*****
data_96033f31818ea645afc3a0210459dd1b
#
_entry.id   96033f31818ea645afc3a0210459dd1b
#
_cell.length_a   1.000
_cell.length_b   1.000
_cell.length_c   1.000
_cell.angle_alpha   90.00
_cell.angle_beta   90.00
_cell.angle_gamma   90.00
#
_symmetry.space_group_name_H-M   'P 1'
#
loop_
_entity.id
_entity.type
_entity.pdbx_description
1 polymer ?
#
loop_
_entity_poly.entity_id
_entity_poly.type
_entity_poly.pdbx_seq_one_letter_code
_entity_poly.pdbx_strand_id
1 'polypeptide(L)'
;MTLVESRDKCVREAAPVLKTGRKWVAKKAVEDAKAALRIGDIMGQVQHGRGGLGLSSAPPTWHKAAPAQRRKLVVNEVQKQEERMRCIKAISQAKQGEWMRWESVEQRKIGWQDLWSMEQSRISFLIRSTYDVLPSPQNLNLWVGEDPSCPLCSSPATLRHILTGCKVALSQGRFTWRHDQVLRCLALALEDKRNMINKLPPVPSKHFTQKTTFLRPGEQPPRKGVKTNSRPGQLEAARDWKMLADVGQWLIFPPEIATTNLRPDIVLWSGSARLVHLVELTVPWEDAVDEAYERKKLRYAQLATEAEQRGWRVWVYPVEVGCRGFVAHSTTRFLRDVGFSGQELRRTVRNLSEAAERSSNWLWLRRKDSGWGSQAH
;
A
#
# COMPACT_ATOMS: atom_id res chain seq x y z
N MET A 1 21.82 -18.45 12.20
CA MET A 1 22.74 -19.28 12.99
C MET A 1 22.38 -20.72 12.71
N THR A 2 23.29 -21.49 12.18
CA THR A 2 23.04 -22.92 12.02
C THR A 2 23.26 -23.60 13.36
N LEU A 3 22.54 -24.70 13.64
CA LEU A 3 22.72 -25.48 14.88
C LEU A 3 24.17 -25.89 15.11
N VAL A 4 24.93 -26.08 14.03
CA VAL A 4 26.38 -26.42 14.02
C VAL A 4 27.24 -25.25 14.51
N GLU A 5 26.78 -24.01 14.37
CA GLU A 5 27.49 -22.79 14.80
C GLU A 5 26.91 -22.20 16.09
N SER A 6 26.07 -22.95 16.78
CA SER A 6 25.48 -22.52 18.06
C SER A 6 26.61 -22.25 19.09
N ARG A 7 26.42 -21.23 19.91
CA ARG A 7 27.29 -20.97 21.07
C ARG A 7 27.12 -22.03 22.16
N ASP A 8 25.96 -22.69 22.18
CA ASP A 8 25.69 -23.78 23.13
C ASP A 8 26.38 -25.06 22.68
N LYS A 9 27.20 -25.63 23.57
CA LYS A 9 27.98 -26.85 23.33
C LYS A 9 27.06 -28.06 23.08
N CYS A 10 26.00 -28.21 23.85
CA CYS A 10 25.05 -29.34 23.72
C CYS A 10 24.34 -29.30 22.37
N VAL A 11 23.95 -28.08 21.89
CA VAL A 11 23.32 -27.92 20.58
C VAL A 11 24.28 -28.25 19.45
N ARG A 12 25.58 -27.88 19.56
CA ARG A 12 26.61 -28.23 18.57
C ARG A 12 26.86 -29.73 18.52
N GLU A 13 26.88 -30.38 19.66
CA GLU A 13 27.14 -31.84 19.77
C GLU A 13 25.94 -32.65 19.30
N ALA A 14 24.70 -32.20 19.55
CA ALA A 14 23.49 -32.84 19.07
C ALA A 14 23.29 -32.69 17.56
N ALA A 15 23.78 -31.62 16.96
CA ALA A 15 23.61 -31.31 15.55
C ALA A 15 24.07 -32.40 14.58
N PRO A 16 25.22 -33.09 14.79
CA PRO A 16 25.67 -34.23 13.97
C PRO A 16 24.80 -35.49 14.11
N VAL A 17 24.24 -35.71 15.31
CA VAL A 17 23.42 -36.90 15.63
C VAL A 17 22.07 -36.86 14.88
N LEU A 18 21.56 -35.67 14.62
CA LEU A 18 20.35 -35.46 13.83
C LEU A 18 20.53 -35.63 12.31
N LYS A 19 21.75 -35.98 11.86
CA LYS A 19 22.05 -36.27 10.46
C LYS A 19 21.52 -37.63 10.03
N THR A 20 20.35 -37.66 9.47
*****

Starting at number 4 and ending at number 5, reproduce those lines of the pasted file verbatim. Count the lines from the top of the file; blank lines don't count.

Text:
#
_cell.length_a   1.000